There was also chaos in the Porsche Penske pits, as Jaminet (back in for Tandy) had to reverse around Nasr (in for Cameron) after both cars overshot their pit boxes.

That led to an Acura 1-2, with Deletraz’s #40 leading Ricky Taylor’s #10. De Phillippi snatched third ahead of van der Zande, Jaminet and Nasr. After several laps behind the pace car, the race was red flagged with 1h20m to go.

As the race went back to yellow conditions, as everyone changed to slicks, Deletraz won the race off pit road, as the #10 slumped from second to sixth. Nasr was big gainer, going from sixth to second, with van der Zande retaining third from Jaminet and De Phillippi.

More drama followed as Taylor ground to a halt as his right-rear wheel fell off just as IMSA was preparing to go to green. Team-mate Albuquerque believed the earlier contact with Cameron had caused some issues with that corner.

After a lengthy delay, the race restarted with just 16 minutes remaining. Nasr dived past Deletraz at Turn 1, with van der Zande grabbing second from him going into the Esses, and Jaminet took third from Deletraz at Turn 6.

Van der Zande couldn’t catch Nasr, who sprinted away to extend the #7 car’s points lead.

#88 Richard Mille AF Corse ORECA LMP2-Gibson: Luis Perez Companc, Nicklas Nielsen, Lilou Wadoux Ducellier

Photo by: Jake Galstad / Motorsport Images

AF Corse’s Le Mans winner takes LMP2

In LMP2, poleman PJ Hyett led in AO Racing’s Oreca led from Steven Thomas (TDS Racing) and Daniel Goldburg’s #22 United Autosports. Hyett was given a drive-through penalty, however, for a start infringement – which set a trend for penalties for category frontrunners.

Just before half distance, Tom Dillmann in the leading #52 Inter Europol by PR1 Mathiasen entry was handed a drive-through penalty for a restart violation, as was Felipe Fraga (#74 Riley), who inherited the lead, for passing under yellow.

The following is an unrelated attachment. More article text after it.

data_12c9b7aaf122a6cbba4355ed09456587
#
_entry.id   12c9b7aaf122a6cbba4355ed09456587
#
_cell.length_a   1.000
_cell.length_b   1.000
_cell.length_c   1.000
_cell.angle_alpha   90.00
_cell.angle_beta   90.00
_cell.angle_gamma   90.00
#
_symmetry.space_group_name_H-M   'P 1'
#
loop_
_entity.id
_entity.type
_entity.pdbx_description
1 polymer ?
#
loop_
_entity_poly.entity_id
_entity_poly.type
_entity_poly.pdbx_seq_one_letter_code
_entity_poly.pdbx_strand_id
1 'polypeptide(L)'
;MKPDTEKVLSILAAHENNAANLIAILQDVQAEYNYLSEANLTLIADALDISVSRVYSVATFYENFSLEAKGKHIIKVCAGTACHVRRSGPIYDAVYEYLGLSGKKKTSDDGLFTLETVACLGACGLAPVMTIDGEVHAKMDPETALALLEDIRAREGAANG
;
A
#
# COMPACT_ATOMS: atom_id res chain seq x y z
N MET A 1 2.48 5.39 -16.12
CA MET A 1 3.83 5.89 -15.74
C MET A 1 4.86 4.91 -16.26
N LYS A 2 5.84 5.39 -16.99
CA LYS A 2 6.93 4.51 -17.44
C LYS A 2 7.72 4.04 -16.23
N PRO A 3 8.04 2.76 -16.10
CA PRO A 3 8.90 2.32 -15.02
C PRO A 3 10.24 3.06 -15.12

As the race restarted, overall Le Mans winner Niklas Nielsen led in AF Corse’s #88 car and survived contact from Fraga at Turn 7, as Ben Hanley’s #2 United Autosports entry got spun around by Colin Braun in the #04 Crowdstrike Oreca.

That gave Nielsen the win just seven days on from his famous Le Mans success with Ferrari, co-driven by Luis Perez Companc and Lilou Wadoux.

#62 Risi Competizione Ferrari 296 GT3: Daniel Serra, Davide Rigon, #23 Heart of Racing Team Aston Martin Vantage GT3 Evo: Ross Gunn, Alex Riberas, #3 Corvette Racing by Pratt Miller Motorsports Corvette Z06 GT3.R: Antonio Garcia, Alexander Sims

#62 Risi Competizione Ferrari 296 GT3: Daniel Serra, Davide Rigon, #23 Heart of Racing Team Aston Martin Vantage GT3 Evo: Ross Gunn, Alex Riberas, #3 Corvette Racing by Pratt Miller Motorsports Corvette Z06 GT3.R: Antonio Garcia, Alexander Sims

Photo by: Jake Galstad / Motorsport Images

Aston Martin scores last-lap victory in GTD Pro

Daniel Serra led from pole in Risi Competizione’s Ferrari 296 from Alexander Sims in Corvette Racing’s #3 Z06 GT3.R.

Jack Hawksworth’s #14 Vasser Sullivan’s Pro class Lexus RC F gained the lead after the first round of pitstops from Sims, who had to pit the #3 for new brake rotors in the second hour.

The longtime leading #14 Lexus was given a drive-through just before half distance for ‘not maintaining pace at the third restart, and the class lead changed hands multiple times during the weather interruptions.

After the red flag, Tommy Milner found himself at the front of the GTD Pro field in the #4 Corvette, ahead of Ross Gunn’s Heart of Racing Aston Martin and Marvin Kirchhofer’s Pfaff McLaren 720S – all three having stayed out on slicks in the downpour.

Milner survived scary moments as the GTP leaders caught him and the GTD pack with just minutes remaining but what he couldn’t do was make it to the finish on fuel, and he had to pit at the white flag.

That allowed Gunn and Alex Riberas to scoop the class honors, ahead of the Pfaff McLaren and Antonio Garcia in the #3 Corvette he shared with Sims.

Philip Ellis led the pro-am class in Winward Racing’s Mercedes, having also slithered around on slicks – almost going off at Turn 6 as he did so. Ellis fended off an attack from Parker Thompson’s #12 Lexus at the Bus Stop in the closing moments to win along with Russell Ward and Indy Dontje.